As required by HUD, a household whose income exceeds the over-income limit, which is 120% of the Area Median Income (AMI), must be considered “over-income” by NYCHA for the Section 9 program. As discussed further below, if a household remains over-income for 24 consecutive months, NYCHA is required by HUD to have the household sign a new non-public housing over-income lease and the household will have to pay the alternative non-public housing rent, which in New York City is the Fair Market Rent set annually by HUD. After the non-public housing over-income lease is signed, the non-public housing over-income (NPHOI) tenancy begins.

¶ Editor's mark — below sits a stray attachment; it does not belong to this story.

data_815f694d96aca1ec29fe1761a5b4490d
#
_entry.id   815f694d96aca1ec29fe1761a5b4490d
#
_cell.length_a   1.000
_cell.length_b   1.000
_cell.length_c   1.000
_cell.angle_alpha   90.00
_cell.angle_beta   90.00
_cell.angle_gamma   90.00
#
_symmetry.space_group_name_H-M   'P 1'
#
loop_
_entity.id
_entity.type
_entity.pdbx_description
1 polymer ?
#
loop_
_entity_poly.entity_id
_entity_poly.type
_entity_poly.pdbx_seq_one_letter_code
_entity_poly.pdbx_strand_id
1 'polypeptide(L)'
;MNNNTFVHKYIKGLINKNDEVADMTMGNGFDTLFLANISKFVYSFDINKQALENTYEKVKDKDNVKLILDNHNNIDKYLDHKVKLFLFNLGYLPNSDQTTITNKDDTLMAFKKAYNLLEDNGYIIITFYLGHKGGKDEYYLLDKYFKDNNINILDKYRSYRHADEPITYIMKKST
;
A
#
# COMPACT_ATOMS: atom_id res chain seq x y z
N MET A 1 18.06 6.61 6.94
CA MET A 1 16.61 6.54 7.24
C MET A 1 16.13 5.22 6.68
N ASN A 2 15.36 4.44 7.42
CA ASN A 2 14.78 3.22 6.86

Read the Over-Income Policy FAQs.
For more information on resident safety, removal of dangerous people from NYCHA, Permanent Exclusion and Lifting of Permanent Exclusion click here.
Public Comment Period for Proposed Revised Remote Hearing Procedures
NYCHA is proposing a modification to its remote hearing procedures to provide additional clarity on the procedures the Office of Impartial Hearings (OIH) follows when conducting hearings where any participants appear virtually.
Members of the public can comment on the proposed changes through September 1, 2023. NYCHA will then review and consider all feedback before determining what, if any, changes to the Remote Hearing Procedures are appropriate.
To provide comments on the proposed lease addendum, please email your comments to firstname.lastname@example.org by September 1, 2023, or submit written comments postmarked no later than September 1 to NYCHA - Lease Clause Changes, P.O. Box 19202, Long Island City, NY 11101-9202.